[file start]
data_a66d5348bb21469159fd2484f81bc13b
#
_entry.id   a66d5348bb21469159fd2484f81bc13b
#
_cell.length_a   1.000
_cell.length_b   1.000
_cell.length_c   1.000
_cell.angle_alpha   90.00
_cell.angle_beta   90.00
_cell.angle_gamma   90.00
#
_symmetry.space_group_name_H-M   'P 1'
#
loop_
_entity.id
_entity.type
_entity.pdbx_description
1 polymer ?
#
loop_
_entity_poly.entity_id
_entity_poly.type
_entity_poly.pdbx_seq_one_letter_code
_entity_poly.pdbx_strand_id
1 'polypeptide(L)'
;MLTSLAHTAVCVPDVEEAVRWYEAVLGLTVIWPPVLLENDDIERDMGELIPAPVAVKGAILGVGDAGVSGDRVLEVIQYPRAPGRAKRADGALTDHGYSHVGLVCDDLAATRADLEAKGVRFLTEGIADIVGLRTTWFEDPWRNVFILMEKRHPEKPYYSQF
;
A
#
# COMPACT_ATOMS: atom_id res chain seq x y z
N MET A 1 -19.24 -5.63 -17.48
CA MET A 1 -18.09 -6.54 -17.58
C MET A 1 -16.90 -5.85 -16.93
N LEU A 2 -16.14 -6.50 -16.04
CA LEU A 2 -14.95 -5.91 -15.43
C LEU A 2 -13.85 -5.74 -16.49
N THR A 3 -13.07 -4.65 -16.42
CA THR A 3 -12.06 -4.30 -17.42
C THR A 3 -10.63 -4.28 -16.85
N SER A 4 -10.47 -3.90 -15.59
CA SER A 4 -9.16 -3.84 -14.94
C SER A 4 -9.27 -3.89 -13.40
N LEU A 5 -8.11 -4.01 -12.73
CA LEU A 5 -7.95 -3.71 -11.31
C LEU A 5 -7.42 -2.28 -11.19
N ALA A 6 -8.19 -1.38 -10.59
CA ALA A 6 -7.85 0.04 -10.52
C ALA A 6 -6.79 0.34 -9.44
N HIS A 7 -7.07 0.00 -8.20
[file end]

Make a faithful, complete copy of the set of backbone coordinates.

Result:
data_a66d5348bb21469159fd2484f81bc13b
#
_entry.id   a66d5348bb21469159fd2484f81bc13b
#
_cell.length_a   1.000
_cell.length_b   1.000
_cell.length_c   1.000
_cell.angle_alpha   90.00
_cell.angle_beta   90.00
_cell.angle_gamma   90.00
#
_symmetry.space_group_name_H-M   'P 1'
#
loop_
_entity.id
_entity.type
_entity.pdbx_description
1 polymer ?
#
loop_
_entity_poly.entity_id
_entity_poly.type
_entity_poly.pdbx_seq_one_letter_code
_entity_poly.pdbx_strand_id
1 'polypeptide(L)'
;MLTSLAHTAVCVPDVEEAVRWYEAVLGLTVIWPPVLLENDDIERDMGELIPAPVAVKGAILGVGDAGVSGDRVLEVIQYPRAPGRAKRADGALTDHGYSHVGLVCDDLAATRADLEAKGVRFLTEGIADIVGLRTTWFEDPWRNVFILMEKRHPEKPYYSQF
;
A
#
# COMPACT_ATOMS: atom_id res chain seq x y z
N MET A 1 -19.24 -5.63 -17.48
CA MET A 1 -18.09 -6.54 -17.58
C MET A 1 -16.90 -5.85 -16.93
N LEU A 2 -16.14 -6.50 -16.04
CA LEU A 2 -14.95 -5.91 -15.43
C LEU A 2 -13.85 -5.74 -16.49
N THR A 3 -13.07 -4.65 -16.42
CA THR A 3 -12.06 -4.30 -17.42
C THR A 3 -10.63 -4.28 -16.85
N SER A 4 -10.47 -3.90 -15.59
CA SER A 4 -9.16 -3.84 -14.94
C SER A 4 -9.27 -3.89 -13.40
N LEU A 5 -8.11 -4.01 -12.73
CA LEU A 5 -7.95 -3.71 -11.31
C LEU A 5 -7.42 -2.28 -11.19
N ALA A 6 -8.19 -1.38 -10.59
CA ALA A 6 -7.85 0.04 -10.52
C ALA A 6 -6.79 0.34 -9.44
N HIS A 7 -7.07 0.00 -8.20